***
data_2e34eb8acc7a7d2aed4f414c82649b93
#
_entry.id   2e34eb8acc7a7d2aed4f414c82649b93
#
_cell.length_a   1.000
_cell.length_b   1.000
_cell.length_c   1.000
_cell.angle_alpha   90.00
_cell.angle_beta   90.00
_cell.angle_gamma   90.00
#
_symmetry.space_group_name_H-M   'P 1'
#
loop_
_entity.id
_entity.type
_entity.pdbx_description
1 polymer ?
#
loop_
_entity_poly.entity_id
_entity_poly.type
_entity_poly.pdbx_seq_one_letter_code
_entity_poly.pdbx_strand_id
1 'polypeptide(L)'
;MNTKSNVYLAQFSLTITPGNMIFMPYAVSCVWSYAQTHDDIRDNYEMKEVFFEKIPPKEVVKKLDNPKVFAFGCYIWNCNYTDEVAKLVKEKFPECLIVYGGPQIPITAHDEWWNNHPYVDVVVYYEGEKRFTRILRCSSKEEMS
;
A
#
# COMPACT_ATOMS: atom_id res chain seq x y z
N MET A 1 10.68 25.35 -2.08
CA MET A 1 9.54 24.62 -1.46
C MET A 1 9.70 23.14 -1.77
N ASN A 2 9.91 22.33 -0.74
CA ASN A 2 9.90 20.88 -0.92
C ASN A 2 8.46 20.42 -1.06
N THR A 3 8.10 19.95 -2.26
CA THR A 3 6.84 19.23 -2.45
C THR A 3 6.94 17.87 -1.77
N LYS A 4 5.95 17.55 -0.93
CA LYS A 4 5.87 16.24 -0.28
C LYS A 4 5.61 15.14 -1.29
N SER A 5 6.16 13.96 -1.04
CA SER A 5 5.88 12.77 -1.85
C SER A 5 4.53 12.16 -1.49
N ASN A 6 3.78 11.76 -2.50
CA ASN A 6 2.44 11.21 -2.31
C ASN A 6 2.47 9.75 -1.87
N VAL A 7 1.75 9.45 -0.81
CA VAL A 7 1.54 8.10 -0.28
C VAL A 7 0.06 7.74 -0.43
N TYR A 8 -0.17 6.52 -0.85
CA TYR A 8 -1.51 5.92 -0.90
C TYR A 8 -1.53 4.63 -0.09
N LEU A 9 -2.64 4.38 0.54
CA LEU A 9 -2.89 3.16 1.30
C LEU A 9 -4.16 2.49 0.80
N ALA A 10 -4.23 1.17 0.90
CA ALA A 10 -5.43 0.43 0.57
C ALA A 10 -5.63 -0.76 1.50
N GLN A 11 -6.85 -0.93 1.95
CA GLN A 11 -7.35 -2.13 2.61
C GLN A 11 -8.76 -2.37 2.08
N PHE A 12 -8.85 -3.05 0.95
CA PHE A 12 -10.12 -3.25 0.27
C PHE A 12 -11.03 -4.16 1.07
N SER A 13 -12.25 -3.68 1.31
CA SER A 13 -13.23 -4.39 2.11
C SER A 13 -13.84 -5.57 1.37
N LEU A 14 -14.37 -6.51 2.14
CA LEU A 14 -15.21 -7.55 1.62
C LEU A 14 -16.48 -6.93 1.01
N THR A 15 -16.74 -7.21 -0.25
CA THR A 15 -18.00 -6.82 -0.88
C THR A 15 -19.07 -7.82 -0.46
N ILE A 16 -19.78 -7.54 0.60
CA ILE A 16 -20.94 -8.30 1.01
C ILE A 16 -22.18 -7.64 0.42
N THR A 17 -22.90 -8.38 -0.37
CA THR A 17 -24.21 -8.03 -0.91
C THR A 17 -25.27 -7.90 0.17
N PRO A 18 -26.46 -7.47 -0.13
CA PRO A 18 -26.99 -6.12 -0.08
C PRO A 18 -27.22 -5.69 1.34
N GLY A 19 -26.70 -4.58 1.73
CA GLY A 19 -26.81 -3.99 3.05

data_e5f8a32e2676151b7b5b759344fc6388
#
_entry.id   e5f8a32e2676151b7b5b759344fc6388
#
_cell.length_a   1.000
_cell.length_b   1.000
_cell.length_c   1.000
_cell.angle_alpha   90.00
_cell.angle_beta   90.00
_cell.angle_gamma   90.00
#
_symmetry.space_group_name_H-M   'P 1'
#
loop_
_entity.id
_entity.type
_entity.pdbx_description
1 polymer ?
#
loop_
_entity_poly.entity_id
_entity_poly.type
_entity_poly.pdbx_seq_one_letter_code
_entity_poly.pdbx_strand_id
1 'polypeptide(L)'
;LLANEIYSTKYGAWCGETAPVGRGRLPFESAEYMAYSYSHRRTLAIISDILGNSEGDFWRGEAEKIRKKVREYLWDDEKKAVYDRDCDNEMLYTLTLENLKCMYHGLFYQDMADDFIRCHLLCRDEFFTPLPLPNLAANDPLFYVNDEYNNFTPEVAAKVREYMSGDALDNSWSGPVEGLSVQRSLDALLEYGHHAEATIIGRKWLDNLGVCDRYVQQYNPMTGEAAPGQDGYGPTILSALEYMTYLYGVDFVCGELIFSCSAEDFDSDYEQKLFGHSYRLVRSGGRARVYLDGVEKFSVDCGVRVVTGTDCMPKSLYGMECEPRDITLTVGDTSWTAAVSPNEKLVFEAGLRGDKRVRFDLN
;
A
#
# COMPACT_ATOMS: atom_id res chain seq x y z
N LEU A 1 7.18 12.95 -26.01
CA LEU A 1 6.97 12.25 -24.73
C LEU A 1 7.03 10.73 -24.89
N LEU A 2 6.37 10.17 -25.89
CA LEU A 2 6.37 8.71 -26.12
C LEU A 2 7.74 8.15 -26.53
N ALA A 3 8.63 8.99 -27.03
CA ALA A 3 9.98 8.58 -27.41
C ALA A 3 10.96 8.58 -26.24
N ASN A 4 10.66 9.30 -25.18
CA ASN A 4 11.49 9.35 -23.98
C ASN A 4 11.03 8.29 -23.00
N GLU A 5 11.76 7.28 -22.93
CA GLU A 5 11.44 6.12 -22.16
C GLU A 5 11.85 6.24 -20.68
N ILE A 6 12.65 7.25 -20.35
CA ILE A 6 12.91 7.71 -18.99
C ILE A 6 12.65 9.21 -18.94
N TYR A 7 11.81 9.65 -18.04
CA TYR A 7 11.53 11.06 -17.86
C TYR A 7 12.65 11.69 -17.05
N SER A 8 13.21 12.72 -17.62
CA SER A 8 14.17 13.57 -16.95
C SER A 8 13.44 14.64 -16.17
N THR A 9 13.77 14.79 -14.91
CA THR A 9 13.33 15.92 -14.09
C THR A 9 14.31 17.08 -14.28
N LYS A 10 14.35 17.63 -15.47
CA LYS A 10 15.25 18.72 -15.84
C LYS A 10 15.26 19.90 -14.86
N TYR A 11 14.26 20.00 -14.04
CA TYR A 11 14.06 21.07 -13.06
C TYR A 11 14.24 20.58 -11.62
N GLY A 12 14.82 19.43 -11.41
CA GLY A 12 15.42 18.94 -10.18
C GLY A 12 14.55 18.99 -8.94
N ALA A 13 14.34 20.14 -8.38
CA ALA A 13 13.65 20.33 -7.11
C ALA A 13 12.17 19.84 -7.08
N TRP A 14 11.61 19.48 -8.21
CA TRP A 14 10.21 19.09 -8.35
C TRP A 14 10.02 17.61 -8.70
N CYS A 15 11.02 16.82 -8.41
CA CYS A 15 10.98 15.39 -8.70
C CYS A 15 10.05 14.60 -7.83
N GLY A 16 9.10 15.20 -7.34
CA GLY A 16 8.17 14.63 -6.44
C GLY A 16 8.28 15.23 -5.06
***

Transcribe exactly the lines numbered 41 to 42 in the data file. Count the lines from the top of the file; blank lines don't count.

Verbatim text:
CA LYS A 4 5.87 16.24 -0.28
C LYS A 4 5.61 15.14 -1.29